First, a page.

A part of me died today. Rather, it died about a year ago, but I didn’t really know it until today. For the past year or so, I’ve been thiking a lot about my old violin teacher (and musical mentor), Dr. Andrew Galos. Today, out of the blue, I decided to see if I could find any news about him on the Internet. I figured there’d be some kind of mention of him somewhere. (Honestly, I don’t know why I didn’t do this before.) I ran a quick search, found out that he was in Washington, with this caption:
Dr. Andrew Galos is one of this country’s outstanding violinists. He holds a Masters degree from both the Julliard School of Music and Columbia University. In addition to the Masters degrees, he also earned a doctorate from Columbia. Presently Dr. Galos is performing on tour and resides in Kirkland, Washington.
(This, of course, doesn’t go to his performing with Jascha Heifetz or Toscanini in Philadelphia.) I continued my search when I found this line:
“In Memory of Andrew Galos.” (here)
Could it be? I had to be sure. I looked around and found a couple of pages in relation to the Chautauqua Music Festival and…
On Sunday, June 20th, my teacher and inspiration Dr. Andrew Galos died peacefully in Seattle, with his wife Ruthie and son Michael by his side.
No doubut about it, that was him. (There was a picture and everything.) That’s when my eyes began to well up. I looked around for more information when I found this page, made by his son, Michael. It has a few pictures, as well as some music, so I recommend taking a look at it.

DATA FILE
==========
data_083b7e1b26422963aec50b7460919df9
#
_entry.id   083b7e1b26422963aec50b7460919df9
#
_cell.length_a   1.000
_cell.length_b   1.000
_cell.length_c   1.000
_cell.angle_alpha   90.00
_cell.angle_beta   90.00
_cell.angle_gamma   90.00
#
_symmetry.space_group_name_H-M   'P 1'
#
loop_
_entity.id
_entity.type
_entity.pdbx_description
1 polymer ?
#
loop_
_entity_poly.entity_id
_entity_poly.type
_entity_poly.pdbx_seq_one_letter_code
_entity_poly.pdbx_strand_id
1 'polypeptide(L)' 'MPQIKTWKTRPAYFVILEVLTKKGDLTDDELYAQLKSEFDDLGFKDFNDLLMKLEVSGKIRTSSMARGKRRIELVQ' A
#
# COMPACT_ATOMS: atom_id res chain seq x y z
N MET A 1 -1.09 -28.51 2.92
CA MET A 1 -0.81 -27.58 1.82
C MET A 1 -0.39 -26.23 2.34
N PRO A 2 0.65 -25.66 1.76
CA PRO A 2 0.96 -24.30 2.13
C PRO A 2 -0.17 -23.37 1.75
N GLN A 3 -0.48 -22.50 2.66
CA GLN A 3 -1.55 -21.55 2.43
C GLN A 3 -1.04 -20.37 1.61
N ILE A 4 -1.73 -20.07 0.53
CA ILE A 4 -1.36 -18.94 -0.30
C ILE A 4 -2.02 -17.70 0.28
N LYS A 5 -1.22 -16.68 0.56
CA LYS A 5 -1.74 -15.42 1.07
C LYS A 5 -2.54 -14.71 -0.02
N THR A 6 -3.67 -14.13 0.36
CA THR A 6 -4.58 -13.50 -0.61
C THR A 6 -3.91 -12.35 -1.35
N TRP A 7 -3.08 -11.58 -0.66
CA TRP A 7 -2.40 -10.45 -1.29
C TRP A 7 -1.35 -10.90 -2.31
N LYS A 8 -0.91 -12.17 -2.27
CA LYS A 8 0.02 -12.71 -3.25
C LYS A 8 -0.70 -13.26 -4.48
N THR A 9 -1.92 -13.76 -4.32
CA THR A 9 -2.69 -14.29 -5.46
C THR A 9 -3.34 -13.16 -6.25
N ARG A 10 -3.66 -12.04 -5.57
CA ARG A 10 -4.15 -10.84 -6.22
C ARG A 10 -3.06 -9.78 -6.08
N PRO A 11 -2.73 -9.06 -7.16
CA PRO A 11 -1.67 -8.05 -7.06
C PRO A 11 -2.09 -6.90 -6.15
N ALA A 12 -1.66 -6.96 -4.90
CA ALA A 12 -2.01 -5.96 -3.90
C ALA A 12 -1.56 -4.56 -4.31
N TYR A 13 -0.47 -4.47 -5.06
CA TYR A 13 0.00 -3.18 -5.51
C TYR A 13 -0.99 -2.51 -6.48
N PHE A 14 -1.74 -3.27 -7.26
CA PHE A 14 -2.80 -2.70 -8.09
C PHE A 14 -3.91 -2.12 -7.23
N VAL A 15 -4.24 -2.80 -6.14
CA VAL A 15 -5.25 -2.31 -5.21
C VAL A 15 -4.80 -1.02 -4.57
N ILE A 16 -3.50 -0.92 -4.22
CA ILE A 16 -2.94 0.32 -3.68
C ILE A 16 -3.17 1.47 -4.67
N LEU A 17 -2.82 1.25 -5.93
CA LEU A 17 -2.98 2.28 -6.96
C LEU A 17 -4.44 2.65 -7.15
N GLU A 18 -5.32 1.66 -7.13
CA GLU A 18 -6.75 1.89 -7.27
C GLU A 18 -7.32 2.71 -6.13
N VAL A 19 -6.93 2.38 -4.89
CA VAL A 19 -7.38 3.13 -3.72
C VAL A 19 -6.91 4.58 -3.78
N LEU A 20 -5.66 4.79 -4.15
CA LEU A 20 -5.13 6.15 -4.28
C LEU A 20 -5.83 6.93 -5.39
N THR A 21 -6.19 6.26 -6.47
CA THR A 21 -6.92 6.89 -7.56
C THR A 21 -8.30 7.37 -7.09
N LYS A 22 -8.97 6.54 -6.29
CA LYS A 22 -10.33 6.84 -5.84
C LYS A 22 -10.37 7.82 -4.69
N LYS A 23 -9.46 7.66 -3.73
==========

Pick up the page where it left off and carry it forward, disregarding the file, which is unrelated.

From that point on, my mind wouldn’t stop. I could go on to write story after story about lessons I learned from Dr. Galos, most of which weren’t so much music related as they were life related, including the importance of perseverence, and of patience. But as far as the stories are concerned, I’ll write them, but they’ll take me a while. (There are a lot of them.) For now, I’ll try to contact Mrs. Galos, and I’ll simply end this “obituary” with this:
In Memory of
Dr. Andrew Galos
February 18th, 1918 — June 20th, 2004
Teacher. Mentor. Inspiration.
Thank you, Dr. Galos. I’ll never forget you or what you taught me.
You can listen to some of his music here:
These were two of his signature pieces.